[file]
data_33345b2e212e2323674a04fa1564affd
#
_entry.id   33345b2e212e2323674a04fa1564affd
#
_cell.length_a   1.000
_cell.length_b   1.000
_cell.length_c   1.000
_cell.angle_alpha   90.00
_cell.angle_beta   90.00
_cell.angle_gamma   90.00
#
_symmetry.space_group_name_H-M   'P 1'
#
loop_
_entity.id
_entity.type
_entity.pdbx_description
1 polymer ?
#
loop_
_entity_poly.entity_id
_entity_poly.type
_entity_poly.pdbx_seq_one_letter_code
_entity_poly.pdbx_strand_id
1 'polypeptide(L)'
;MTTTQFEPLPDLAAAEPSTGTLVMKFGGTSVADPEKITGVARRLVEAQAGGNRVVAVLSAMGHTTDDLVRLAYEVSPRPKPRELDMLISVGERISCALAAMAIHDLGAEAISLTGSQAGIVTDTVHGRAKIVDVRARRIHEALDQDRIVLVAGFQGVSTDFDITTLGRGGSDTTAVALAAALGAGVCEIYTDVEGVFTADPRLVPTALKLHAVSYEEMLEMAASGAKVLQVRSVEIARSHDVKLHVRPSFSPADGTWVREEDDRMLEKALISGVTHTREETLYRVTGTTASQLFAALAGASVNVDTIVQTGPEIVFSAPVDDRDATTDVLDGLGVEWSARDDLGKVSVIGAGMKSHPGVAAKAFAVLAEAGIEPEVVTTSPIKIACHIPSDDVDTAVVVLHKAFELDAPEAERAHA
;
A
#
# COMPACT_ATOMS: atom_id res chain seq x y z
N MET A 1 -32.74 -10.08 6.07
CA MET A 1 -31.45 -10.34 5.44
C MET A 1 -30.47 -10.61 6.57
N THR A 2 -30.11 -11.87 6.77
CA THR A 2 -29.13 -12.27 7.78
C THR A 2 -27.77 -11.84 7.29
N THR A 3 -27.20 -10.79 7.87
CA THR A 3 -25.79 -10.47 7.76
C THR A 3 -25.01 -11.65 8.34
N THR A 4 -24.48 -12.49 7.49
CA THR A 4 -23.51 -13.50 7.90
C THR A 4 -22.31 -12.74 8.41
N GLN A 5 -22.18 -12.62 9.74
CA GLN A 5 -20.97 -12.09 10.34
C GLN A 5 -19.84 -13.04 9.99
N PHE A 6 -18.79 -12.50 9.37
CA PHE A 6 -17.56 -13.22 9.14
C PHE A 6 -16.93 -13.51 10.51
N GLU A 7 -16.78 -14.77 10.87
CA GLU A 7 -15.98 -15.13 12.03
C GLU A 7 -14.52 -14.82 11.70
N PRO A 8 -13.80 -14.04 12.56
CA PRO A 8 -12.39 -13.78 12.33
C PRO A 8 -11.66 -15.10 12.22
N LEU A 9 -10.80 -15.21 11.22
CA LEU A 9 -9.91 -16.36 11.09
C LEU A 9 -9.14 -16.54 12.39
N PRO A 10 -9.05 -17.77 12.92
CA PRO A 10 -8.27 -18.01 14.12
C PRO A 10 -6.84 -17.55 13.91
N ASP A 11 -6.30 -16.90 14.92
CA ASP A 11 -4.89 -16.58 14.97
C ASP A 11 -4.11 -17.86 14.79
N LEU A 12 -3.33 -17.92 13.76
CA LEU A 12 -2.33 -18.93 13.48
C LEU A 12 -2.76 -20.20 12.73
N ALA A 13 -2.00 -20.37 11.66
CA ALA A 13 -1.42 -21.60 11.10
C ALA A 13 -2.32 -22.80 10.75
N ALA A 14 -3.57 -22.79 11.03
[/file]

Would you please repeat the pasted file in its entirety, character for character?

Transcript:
data_33345b2e212e2323674a04fa1564affd
#
_entry.id   33345b2e212e2323674a04fa1564affd
#
_cell.length_a   1.000
_cell.length_b   1.000
_cell.length_c   1.000
_cell.angle_alpha   90.00
_cell.angle_beta   90.00
_cell.angle_gamma   90.00
#
_symmetry.space_group_name_H-M   'P 1'
#
loop_
_entity.id
_entity.type
_entity.pdbx_description
1 polymer ?
#
loop_
_entity_poly.entity_id
_entity_poly.type
_entity_poly.pdbx_seq_one_letter_code
_entity_poly.pdbx_strand_id
1 'polypeptide(L)'
;MTTTQFEPLPDLAAAEPSTGTLVMKFGGTSVADPEKITGVARRLVEAQAGGNRVVAVLSAMGHTTDDLVRLAYEVSPRPKPRELDMLISVGERISCALAAMAIHDLGAEAISLTGSQAGIVTDTVHGRAKIVDVRARRIHEALDQDRIVLVAGFQGVSTDFDITTLGRGGSDTTAVALAAALGAGVCEIYTDVEGVFTADPRLVPTALKLHAVSYEEMLEMAASGAKVLQVRSVEIARSHDVKLHVRPSFSPADGTWVREEDDRMLEKALISGVTHTREETLYRVTGTTASQLFAALAGASVNVDTIVQTGPEIVFSAPVDDRDATTDVLDGLGVEWSARDDLGKVSVIGAGMKSHPGVAAKAFAVLAEAGIEPEVVTTSPIKIACHIPSDDVDTAVVVLHKAFELDAPEAERAHA
;
A
#
# COMPACT_ATOMS: atom_id res chain seq x y z
N MET A 1 -32.74 -10.08 6.07
CA MET A 1 -31.45 -10.34 5.44
C MET A 1 -30.47 -10.61 6.57
N THR A 2 -30.11 -11.87 6.77
CA THR A 2 -29.13 -12.27 7.78
C THR A 2 -27.77 -11.84 7.29
N THR A 3 -27.20 -10.79 7.87
CA THR A 3 -25.79 -10.47 7.76
C THR A 3 -25.01 -11.65 8.34
N THR A 4 -24.48 -12.49 7.49
CA THR A 4 -23.51 -13.50 7.90
C THR A 4 -22.31 -12.74 8.41
N GLN A 5 -22.18 -12.62 9.74
CA GLN A 5 -20.97 -12.09 10.34
C GLN A 5 -19.84 -13.04 9.99
N PHE A 6 -18.79 -12.50 9.37
CA PHE A 6 -17.56 -13.22 9.14
C PHE A 6 -16.93 -13.51 10.51
N GLU A 7 -16.78 -14.77 10.87
CA GLU A 7 -15.98 -15.13 12.03
C GLU A 7 -14.52 -14.82 11.70
N PRO A 8 -13.80 -14.04 12.56
CA PRO A 8 -12.39 -13.78 12.33
C PRO A 8 -11.66 -15.10 12.22
N LEU A 9 -10.80 -15.21 11.22
CA LEU A 9 -9.91 -16.36 11.09
C LEU A 9 -9.14 -16.54 12.39
N PRO A 10 -9.05 -17.77 12.92
CA PRO A 10 -8.27 -18.01 14.12
C PRO A 10 -6.84 -17.55 13.91
N ASP A 11 -6.30 -16.90 14.92
CA ASP A 11 -4.89 -16.58 14.97
C ASP A 11 -4.11 -17.86 14.79
N LEU A 12 -3.33 -17.92 13.76
CA LEU A 12 -2.33 -18.93 13.48
C LEU A 12 -2.76 -20.20 12.73
N ALA A 13 -2.00 -20.37 11.66
CA ALA A 13 -1.42 -21.60 11.10
C ALA A 13 -2.32 -22.80 10.75
N ALA A 14 -3.57 -22.79 11.03